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Let $\mathbf R$ denote the real numbers, let's take a finite number of points in $\mathbf R^2$ and let's take the ideal $I$ of all the polynomials that vanish on this points. Using the Hilbert basis theorem we know that $I$ is finitely generated. I want to know if there exists an element in this ideal that is an irreducible polynomial.

Clearly I can suppose that all the finite generators are not irreducible, otherwise it's done. Using this, how can I find such a polynomial?

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Take $F=\sum_{i+j\le N} a_{ij}x_1^jx_2^j$. To pass through the points imposes a finite set of conditions on the coefficients $a_{ij}$. Taking $N$ sufficiently large you can find such an $F$ which is also irreducible. –  J.C. Ottem Apr 5 '12 at 20:05
But how can I prove that it´s irreducible? –  Daniel Apr 5 '12 at 20:09
Let ${\cal P}_N$ be the space of degree-$N$ polynomials. The reducible polynomials in ${\cal P}_N$ form the union of subvarieties each of codimension at least $N-O(1)$ [see e.g. my answer to]. The polynomials vanishing on a finite set $S$ of points constitute a subspace of ${\cal P}_N$ of codimension at most $\#(S)$. Therefore, once $N > \#(S) = O(1)$ most polynomials in that subspace are irreducible, QED. –  Noam D. Elkies Apr 5 '12 at 21:06
I don´t understand your answer, and your link is deleted. –  Daniel Apr 5 '12 at 23:59
@Daniel: Try (I see that if you click on what I wrote the final "]" gets appended to the URL). What I wrote has a slight typo: should be $N > \#(S) + O(1)$, not $\#(S) = O(1)$. Basically, once $N$ is large enough (bigger than the size of the finite subset plus a bit), there aren't enough reducible polynomials of degree $N$ to fill the space of degree-$N$ polynomials vanishing on $S$. (If $N < \#(S)$ the claim can fail, because all the points in $S$ might lie on one line $l$, and then a degree-$N$ polynomial vanishing on $N$ would vanish identically on $l$.) –  Noam D. Elkies Apr 6 '12 at 0:08

1 Answer 1

To give an explicit answer, choose a system of coordinates $x,y$ such that no two points have the same $x$ coordinate. This is possible since the slopes of lines that pass through pairs of points in the set are only finitely many of all the slopes. Then use basic algebra or the Chinese remainder theorem to find a polynomial equation $y=f(x)$ that passes through all your points. $y-f(x)$ is irreducible so you're done.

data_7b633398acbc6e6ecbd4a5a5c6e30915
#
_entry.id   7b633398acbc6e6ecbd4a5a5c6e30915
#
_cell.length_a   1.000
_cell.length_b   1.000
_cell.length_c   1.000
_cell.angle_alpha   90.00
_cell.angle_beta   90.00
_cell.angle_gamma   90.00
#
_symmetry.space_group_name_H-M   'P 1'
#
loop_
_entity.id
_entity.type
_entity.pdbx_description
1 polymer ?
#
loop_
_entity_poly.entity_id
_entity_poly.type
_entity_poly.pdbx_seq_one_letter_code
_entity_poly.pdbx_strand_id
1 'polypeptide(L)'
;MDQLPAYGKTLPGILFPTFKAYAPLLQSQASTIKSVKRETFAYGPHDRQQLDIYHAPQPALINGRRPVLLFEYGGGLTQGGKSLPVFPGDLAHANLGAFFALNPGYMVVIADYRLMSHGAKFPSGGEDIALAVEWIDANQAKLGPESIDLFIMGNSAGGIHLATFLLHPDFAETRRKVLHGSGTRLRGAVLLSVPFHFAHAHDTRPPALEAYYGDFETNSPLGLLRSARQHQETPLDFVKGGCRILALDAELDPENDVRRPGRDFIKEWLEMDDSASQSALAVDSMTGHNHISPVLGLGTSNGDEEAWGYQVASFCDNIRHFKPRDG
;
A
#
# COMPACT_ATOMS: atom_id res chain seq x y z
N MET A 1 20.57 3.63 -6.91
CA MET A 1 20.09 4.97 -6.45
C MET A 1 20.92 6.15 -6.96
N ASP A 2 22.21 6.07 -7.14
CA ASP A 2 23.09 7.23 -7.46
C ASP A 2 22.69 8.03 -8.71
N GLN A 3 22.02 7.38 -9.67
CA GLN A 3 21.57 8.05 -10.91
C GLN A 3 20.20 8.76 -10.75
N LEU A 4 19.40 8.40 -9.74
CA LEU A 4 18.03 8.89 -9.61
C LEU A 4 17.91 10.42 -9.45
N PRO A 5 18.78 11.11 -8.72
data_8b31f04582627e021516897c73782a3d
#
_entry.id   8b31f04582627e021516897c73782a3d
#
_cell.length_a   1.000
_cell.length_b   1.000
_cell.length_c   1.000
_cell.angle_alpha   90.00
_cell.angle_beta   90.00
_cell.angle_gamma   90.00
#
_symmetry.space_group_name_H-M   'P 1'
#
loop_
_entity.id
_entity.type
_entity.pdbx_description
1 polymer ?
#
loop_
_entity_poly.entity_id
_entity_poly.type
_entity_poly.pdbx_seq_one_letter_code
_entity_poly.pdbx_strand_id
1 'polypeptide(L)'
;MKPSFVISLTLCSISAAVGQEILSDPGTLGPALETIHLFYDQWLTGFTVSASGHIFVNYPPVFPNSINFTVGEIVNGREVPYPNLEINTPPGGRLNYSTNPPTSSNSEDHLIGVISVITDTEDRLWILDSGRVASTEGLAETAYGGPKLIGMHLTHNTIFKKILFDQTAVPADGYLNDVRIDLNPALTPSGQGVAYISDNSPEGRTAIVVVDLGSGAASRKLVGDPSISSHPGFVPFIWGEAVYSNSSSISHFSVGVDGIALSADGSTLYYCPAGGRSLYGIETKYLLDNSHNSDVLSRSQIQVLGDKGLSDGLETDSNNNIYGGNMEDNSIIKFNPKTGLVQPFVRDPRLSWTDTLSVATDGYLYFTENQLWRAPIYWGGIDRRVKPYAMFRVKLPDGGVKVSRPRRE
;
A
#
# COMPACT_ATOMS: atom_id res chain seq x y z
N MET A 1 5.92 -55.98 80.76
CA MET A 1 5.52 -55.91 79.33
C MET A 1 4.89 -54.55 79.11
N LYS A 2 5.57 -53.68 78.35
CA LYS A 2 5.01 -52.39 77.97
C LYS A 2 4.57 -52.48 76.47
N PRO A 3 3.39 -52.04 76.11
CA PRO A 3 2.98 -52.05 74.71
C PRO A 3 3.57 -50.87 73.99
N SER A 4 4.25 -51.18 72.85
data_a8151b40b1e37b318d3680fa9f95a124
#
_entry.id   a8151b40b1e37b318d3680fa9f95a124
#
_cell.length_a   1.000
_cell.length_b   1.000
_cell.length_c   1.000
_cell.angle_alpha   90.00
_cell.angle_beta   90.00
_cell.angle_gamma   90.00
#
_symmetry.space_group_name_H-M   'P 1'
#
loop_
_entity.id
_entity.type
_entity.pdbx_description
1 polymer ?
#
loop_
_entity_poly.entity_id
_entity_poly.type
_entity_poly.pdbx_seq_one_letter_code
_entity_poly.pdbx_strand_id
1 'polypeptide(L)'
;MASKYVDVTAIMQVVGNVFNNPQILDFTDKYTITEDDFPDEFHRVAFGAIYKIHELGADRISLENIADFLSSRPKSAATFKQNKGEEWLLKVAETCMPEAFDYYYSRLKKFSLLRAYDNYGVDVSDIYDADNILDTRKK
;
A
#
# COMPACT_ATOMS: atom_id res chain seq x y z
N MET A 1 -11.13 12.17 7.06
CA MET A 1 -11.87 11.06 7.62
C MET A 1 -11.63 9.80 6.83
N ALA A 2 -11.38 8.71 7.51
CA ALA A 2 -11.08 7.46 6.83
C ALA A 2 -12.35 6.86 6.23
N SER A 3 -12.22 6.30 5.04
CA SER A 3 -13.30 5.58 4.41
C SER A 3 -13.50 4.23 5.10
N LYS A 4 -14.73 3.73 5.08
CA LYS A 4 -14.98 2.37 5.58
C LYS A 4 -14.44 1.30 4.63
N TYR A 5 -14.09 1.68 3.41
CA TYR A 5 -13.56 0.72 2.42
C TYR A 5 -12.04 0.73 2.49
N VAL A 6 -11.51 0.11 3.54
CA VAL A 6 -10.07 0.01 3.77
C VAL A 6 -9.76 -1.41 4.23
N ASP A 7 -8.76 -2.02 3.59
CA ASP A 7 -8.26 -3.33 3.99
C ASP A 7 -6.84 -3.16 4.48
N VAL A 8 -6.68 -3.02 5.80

(Proof: its degree in $\mathbb R[x][y]$ is one so it must be the product of a linear and a constant term, but no nontrivial constant terms divide it.)

Edit: A secondary question might be: what is the worst-case scenario lowest-degree polynomial that accomplishes this goal? This method shows that, with $n$ points, there is always a degree $n-1$ irreducible polynomial. Sometimes, there is no degree $n-2$ polynomial: Take $n-1$ points on a line, and one off it. Then an irreducible polynomial vanishing at all $n$ points cannot vanish identically on the line, but vanishes at $n-1$ points on it, so has degree at least $n-1$.

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Ah and I forgot something, not only must cancel on this points, and be irreducible, also has only that roots , and no more! –  Daniel Apr 6 '12 at 5:46
I would never have thought there was such a beautifully elementary solution: congratulations, Will ! –  Georges Elencwajg Apr 6 '12 at 7:15
@Will Sawin Your polynomials has other roots right? ( Not just the finite points, What can I do to find a polynomial that only has that finite points and it´s also irreducible)? –  Daniel Apr 6 '12 at 15:31
@J.C. Ottem I have a question, how can I put in the coefficients the conditions of being irreducible? –  Daniel Apr 6 '12 at 15:32
@Daniel: Let $y,f(x)$ be as before and $g(x)$ vanish at the $x$ coordinates of the set of points, then $(y-f(x))^2+g(x)^2$ is irreducible in $\mathbb R[x,y]$, because it splits in $\mathbb C[x,y]$ into $(y-f(x)+ig(x))(y-f(x)-ig(x))$, neither of which is in $\mathbb R[x,y]$ –  Will Sawin Apr 7 '12 at 0:03

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